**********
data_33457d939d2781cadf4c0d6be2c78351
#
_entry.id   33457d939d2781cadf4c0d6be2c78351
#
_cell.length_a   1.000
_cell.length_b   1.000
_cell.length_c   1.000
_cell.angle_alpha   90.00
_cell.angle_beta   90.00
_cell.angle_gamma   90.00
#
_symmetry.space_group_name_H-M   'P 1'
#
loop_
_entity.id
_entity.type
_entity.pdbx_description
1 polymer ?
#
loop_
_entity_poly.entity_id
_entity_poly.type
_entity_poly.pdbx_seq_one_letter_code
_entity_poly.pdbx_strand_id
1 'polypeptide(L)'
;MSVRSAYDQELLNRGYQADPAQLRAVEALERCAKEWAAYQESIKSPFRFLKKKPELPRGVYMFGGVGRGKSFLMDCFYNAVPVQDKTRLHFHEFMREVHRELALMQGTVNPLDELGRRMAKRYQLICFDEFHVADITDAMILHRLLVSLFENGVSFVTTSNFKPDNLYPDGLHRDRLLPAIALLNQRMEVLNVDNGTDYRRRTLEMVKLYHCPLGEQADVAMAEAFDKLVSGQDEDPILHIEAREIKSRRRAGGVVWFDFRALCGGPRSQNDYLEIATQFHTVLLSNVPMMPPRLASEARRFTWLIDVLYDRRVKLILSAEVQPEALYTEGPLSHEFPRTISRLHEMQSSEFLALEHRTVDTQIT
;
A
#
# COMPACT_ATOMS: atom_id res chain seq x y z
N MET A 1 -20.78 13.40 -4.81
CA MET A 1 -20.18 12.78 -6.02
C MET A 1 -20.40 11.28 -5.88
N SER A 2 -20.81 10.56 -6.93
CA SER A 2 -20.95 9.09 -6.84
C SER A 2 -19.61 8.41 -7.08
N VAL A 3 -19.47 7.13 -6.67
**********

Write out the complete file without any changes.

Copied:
data_33457d939d2781cadf4c0d6be2c78351
#
_entry.id   33457d939d2781cadf4c0d6be2c78351
#
_cell.length_a   1.000
_cell.length_b   1.000
_cell.length_c   1.000
_cell.angle_alpha   90.00
_cell.angle_beta   90.00
_cell.angle_gamma   90.00
#
_symmetry.space_group_name_H-M   'P 1'
#
loop_
_entity.id
_entity.type
_entity.pdbx_description
1 polymer ?
#
loop_
_entity_poly.entity_id
_entity_poly.type
_entity_poly.pdbx_seq_one_letter_code
_entity_poly.pdbx_strand_id
1 'polypeptide(L)'
;MSVRSAYDQELLNRGYQADPAQLRAVEALERCAKEWAAYQESIKSPFRFLKKKPELPRGVYMFGGVGRGKSFLMDCFYNAVPVQDKTRLHFHEFMREVHRELALMQGTVNPLDELGRRMAKRYQLICFDEFHVADITDAMILHRLLVSLFENGVSFVTTSNFKPDNLYPDGLHRDRLLPAIALLNQRMEVLNVDNGTDYRRRTLEMVKLYHCPLGEQADVAMAEAFDKLVSGQDEDPILHIEAREIKSRRRAGGVVWFDFRALCGGPRSQNDYLEIATQFHTVLLSNVPMMPPRLASEARRFTWLIDVLYDRRVKLILSAEVQPEALYTEGPLSHEFPRTISRLHEMQSSEFLALEHRTVDTQIT
;
A
#
# COMPACT_ATOMS: atom_id res chain seq x y z
N MET A 1 -20.78 13.40 -4.81
CA MET A 1 -20.18 12.78 -6.02
C MET A 1 -20.40 11.28 -5.88
N SER A 2 -20.81 10.56 -6.93
CA SER A 2 -20.95 9.09 -6.84
C SER A 2 -19.61 8.41 -7.08
N VAL A 3 -19.47 7.13 -6.67